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Thoughts on the Responsible Financial Innovation Act

The Responsible Financial Innovation Act introduced by Senator Kirsten Gillibrand (D-NY) and Cynthia Lummis (R-WY) is a comprehensive, bipartisan bill attempting to create a complete regulatory framework for digital assets. Being a comprehensive bill, it covers definitions for digital assets, distributed ledger technology, smart contracts, stablecoins, and virtual currencies, among others. The bill also discusses taxation, securities, commodities, consumer protection, payments, banking, and interagency coordination outlined in President Biden’s March 9th Executive Order on Ensuring Responsible Development of Digital Assets.

I perceive this bill as inherently positive for the cryptocurrency industry and follows not only President Biden’s Executive Order, but also recent calls for regulatory clarity in the cryptocurrency industry and regulations on stablecoins. Thankfully, this bill also adopts the Keep Innovation in America Act introduced last year by House Representatives Patrick McHenry (NC-10) and Tim Ryan (OH-13) – a bill that attempted to fix the horrible tax provisions introduced in last year’s infrastructure bill; something that seemingly only exists as it was attached to a must-pass legislation at the 11th hour.

The bill provides the much-needed clarity on the cryptocurrency industry, tackling issues both large and small, resulting in legislation that promotes innovation to occur inside the United States allowing the US to become a global leader in the industry. Such sentiment was also shared by Congress during the Facebook Libra Congressional Hearing back in 2019. The much-needed clarity on a de minimis tax exemption, fair treatment of cryptocurrency banking, unification of monetary transmission laws across states, increased information sharing between agencies, and SEC custody requirements, are all positives for the industry.

Very notably, the bill hands the responsibility of governing this emerging industry to the Commodity Futures Trading Commission (CFTC) and considers most digital assets as commodities. As such, this bill includes an edited version of the Digital Commodity Exchange Act which was just reintroduced in April by House Representatives Glenn Thompson (R-PA), Ro Khanna (D-CA), Tom Emmer (R-MN), and Darren Soto (D-FL), which proposed making the CFTC the regulator for cryptocurrencies and defined them under commodities. However, the bill does clearly define that any asset that has components of debt, equity, profit revenue, and dividends are not commodities. The CFTC will certainly require additional resources to shoulder such a heavy responsibility.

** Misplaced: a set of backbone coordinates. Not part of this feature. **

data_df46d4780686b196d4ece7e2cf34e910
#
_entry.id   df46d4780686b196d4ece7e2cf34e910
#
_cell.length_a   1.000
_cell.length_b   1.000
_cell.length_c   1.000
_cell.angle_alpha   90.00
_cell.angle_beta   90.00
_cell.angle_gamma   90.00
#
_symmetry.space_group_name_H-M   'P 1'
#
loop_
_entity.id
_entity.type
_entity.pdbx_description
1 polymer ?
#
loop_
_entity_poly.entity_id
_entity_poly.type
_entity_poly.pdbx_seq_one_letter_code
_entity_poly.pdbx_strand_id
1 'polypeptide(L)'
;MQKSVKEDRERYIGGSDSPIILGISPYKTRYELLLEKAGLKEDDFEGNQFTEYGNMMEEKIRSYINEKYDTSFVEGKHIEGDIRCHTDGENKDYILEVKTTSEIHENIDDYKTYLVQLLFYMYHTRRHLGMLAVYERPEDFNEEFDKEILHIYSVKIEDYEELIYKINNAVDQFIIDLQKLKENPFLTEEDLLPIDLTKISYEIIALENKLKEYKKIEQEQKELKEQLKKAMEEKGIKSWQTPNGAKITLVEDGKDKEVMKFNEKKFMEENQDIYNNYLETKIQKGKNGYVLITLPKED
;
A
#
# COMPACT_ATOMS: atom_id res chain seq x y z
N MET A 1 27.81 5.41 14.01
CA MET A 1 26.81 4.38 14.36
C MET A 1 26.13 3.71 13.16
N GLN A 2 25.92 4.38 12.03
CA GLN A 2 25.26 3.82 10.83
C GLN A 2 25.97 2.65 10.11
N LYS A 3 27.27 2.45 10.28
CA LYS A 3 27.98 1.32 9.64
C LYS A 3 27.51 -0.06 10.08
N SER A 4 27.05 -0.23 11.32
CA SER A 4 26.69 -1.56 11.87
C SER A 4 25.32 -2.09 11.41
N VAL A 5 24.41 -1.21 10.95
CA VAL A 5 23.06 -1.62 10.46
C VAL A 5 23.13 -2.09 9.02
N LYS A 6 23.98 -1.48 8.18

In regard to Decentralized Autonomous Organizations (DAOs), it is important to clarify that the registration requirements are for tax benefits – so without registering, a DAO would be seen as an unincorporated association and would be open to tax and legal obligations so long as the DAO has any US exposure (i.e., any US-based members). DAOs are organizations that are supposed to be governed by their community. So while the creators of a DAO can be noted and can initially comply with these regulations, they turn over the control of the DAO to the community. I will note that there are DAOs that pretend to follow this ideology, and this regulation will make it harder for these to exist – which is a good thing.

Due to the increase in compliance, exchange oversight will also increase significantly as well as compliance costs, which could certainly result in increased fees for end-users. Users would also have to review and agree to terms from platforms based on their source code version, and any update to the source code would result in a new service agreement. A positive along with this, however, is that depository institutions, such as banks, will have the right to issue stablecoins and that stablecoins require 100% reserve – so no more algorithmic stablecoins that burn/mint based on market movements (such as the filed UST/Luna system that resulted in virtually a complete erasure of investment just last month!).

While there is no doubt much room for improvement, it is a breath of fresh air to see a comprehensive bipartisan bill tackle so many issues in the cryptocurrency industry and provide the regulatory clarity that I believe will bring many traditional investors and institutions into the industry that have been waiting on the sidelines for such legislation. I would also like to the bill eventually add some level of limiting the administrative burden on consumers and institutions, so this does not turn into another huge government bureaucracy; although, I am certain that lobbyists will certainly push specific rules and exceptions, which I hope the legislature is able to restrain. This is just the beginning for this bill, and it will have quite a journey on its way to hopefully becoming law, but it has my support and with the right adjustments and clarification can become the cryptocurrency regulation we have been waiting so long for!

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